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Factional Fighting Flares In South Sudan

Two years ago, South Sudan split from its northern neighbor Sudan. Linda Wertheimer talks to reporter Andrew Green in Juba about the fighting in South Sudan.
NPR

Is A 500-Year-Old German Beer Law Heritage Worth Honoring?

A German brewers association is seeking UNESCO World Heritage status for a 500-year-old law that dictates how to make beer. The brewers argue that the law ensures purity in German beers. But others say the law is from a bygone era.
NPR

Russia Throws Ukraine Financial Lifeline Amid Popular Unrest

Moscow has agreed to a massive bailout package for Ukraine, a deal that could keep the country from bankruptcy next year.
NPR

What Has NAFTA Meant For Workers? That Debate's Still Raging

Two decades ago, labor unions warned that the North American Free Trade Agreement would drive away U.S. jobs and push wages down. Today, unions feel as strongly as ever that NAFTA was a mistake for U.S. workers, but quantifying the factors behind the decline in the middle class is no simple matter.
NPR

Russia Agrees To Financial Massive Bail-Out For Ukraine

Moscow has agreed to a massive financial bail-out for Ukraine, including big discounts on natural gas supplies from Russia and billions of dollars in loans. The deal will buy some time for embattled President Viktor Yanukovich, but it's unlikely to solve Ukraine's weeks-long political crisis. Tens of thousands of demonstrators continue to occupy the main square in Kiev, protesting Yanukovich's refusal to sign an agreement with the European Union, and his turn toward Russia. Critics are asking what strings are attached to Russia's largesse, and economists question whether it's a good deal for anyone.
NPR

A Storm-Lashed British Isle Famous For Church Bells, Populated By Few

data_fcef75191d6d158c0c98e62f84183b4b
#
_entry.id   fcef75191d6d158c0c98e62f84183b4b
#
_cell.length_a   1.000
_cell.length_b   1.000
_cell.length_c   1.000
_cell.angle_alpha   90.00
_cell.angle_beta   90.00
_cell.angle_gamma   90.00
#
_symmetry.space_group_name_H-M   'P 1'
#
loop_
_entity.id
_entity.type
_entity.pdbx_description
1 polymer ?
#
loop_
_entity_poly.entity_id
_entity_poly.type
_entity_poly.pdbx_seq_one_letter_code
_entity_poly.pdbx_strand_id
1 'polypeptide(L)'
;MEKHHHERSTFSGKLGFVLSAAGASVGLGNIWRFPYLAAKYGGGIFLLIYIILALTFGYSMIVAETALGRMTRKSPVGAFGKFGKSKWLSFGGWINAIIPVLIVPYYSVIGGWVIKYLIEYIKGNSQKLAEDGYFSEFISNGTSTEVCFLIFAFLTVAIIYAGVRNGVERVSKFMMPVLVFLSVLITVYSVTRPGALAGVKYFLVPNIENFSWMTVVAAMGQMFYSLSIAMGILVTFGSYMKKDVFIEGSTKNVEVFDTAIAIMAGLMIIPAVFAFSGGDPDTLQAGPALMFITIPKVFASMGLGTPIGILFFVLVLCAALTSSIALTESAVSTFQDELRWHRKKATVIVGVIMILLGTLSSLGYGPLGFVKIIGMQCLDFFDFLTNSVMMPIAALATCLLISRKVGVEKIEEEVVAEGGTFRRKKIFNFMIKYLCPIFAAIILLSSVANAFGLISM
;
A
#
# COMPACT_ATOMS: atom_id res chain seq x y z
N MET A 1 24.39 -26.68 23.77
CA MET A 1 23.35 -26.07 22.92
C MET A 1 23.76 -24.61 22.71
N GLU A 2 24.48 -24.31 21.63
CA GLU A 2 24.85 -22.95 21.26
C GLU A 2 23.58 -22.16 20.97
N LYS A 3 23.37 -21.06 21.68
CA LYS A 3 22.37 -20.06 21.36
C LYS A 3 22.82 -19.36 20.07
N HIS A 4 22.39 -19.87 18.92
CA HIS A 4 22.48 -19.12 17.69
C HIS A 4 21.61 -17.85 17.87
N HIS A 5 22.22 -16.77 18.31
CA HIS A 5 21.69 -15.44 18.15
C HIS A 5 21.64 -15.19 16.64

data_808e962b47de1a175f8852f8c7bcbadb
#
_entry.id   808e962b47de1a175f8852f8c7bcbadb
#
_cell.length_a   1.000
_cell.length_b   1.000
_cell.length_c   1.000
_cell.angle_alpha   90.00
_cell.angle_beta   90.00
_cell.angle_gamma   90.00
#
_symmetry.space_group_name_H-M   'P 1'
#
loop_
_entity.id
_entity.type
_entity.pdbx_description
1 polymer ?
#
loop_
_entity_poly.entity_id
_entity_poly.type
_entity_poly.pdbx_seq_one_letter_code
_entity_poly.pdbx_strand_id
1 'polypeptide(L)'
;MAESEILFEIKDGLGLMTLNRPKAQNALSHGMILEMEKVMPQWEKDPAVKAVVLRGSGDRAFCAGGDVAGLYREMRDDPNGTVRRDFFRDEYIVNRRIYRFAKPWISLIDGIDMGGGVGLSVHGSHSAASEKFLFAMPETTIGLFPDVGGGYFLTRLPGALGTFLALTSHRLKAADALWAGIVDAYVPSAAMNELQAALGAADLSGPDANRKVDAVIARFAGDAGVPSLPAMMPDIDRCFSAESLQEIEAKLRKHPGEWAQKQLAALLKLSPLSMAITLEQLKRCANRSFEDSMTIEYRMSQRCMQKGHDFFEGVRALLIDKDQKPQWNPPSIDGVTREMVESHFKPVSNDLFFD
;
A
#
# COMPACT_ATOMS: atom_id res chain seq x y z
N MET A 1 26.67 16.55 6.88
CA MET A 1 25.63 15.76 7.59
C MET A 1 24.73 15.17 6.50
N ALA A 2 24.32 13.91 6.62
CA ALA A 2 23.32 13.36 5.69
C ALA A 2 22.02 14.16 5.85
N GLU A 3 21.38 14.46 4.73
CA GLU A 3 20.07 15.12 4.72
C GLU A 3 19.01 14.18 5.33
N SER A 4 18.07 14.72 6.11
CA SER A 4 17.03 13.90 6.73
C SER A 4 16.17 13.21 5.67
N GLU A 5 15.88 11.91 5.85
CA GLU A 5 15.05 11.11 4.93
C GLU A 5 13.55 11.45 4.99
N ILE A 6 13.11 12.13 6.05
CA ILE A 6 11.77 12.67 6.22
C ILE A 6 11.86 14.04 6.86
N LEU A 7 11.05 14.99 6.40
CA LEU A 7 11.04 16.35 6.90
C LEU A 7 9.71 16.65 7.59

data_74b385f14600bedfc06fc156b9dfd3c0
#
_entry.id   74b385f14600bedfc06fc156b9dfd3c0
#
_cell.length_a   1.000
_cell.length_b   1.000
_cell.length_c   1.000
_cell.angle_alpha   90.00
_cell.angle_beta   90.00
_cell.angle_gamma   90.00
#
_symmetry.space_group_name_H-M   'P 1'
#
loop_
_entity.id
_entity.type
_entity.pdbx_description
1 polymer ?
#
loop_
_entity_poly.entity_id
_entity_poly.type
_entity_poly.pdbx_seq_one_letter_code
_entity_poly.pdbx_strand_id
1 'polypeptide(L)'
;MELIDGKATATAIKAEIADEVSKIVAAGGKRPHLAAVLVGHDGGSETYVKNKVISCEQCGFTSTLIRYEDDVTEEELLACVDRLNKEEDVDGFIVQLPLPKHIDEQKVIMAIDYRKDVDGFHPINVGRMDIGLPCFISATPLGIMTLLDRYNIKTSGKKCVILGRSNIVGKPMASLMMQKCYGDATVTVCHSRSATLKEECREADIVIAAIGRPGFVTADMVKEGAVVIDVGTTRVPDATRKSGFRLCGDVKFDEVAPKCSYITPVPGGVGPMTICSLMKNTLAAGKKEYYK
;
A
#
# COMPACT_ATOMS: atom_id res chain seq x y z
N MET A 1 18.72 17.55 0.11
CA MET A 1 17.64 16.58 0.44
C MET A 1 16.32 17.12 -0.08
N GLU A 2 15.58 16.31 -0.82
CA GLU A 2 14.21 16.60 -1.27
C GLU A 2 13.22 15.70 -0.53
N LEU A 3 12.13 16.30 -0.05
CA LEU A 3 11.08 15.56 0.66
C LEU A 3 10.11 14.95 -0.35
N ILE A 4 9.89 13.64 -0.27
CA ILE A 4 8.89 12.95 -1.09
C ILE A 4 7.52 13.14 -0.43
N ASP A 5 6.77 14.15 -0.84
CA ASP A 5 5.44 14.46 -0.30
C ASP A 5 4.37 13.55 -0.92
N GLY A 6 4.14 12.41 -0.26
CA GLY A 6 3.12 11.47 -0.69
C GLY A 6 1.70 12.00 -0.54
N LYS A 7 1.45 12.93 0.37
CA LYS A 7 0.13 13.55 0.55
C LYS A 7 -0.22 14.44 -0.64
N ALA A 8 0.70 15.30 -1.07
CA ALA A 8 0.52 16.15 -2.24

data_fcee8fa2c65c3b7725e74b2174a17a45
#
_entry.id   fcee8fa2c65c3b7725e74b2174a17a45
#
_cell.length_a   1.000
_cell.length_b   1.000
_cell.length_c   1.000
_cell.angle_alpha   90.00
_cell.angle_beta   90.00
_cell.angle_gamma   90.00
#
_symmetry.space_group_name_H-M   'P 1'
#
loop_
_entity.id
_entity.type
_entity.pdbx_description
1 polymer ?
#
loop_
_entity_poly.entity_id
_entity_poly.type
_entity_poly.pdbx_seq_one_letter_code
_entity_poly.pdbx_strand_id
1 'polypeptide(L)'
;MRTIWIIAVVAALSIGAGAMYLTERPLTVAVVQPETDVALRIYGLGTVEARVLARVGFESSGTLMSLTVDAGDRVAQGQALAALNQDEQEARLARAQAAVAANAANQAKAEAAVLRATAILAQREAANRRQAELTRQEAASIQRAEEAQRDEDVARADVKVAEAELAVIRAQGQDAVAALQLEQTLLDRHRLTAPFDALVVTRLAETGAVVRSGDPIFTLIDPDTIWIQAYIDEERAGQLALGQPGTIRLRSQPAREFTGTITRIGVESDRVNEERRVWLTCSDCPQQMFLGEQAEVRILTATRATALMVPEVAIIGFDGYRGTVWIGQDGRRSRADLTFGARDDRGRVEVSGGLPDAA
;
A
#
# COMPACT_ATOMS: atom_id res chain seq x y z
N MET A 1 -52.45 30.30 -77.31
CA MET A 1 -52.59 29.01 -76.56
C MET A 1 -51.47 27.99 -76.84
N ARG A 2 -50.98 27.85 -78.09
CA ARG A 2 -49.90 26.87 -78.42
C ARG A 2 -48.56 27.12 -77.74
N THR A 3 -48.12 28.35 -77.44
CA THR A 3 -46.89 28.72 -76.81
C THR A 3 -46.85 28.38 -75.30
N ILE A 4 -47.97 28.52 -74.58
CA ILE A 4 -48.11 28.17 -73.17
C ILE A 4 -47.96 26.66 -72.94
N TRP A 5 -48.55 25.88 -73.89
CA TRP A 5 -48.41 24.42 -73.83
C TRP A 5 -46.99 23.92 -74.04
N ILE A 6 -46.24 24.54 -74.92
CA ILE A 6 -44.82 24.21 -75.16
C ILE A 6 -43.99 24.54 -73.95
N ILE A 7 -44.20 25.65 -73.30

The second part of NPR's series on maritime Britain begins on a small ferry en route to the storm-lashed island of Lundy. The island, just three miles long, is where pirates once awaited their prey. Today, there are just over two dozen permanent residents, all employed by a conservation organization that protects the island. Lundy has a pub, a small fire department and publishes its own stamps. Bells have been re-hung in the tower of an old gothic church, and since then some 2,000 bell ringers have made pilgrimage to the island.
NPR

Some Competitors Say Free-Diving Needs A Safety Sea Change

Free-diving is a risky sport, involving swimming deep into the ocean without the aid of air tanks. But after a diver's death in November, some free-divers worry that the sport's governing body is still not doing enough to prevent common injuries and reel in overambitious competitors.
NPR

How The U.S. Helped Fight The Global AIDS Epidemic

Ten years ago Congress approved a $15 billion plan to combat HIV in developing countries. Since then, the global health initiative has funded HIV treatment for nearly 7 million people and prevented hundreds of thousands of babies from getting infected during childbirth.
NPR

Romanian Project Reunites Abandoned Children With Families

Romania continues to struggle with the legacy of abandoned children nearly a quarter-century after the fall of communist dictator Nicolae Ceausescu. A half-million-dollar program to reintegrate children into their biological families is offering material goods to participants, based on individual need.
NPR

Israeli Startup Offers Kids Social Media Training Wheels

Most social networks require users to be at least 13. But Itay Eshet's daughter, like many kids, wanted to join Facebook when she was just 10. So Eshet created a site just for younger kids, designed to protect them from bullying and other risks while teaching them to navigate social media safely.

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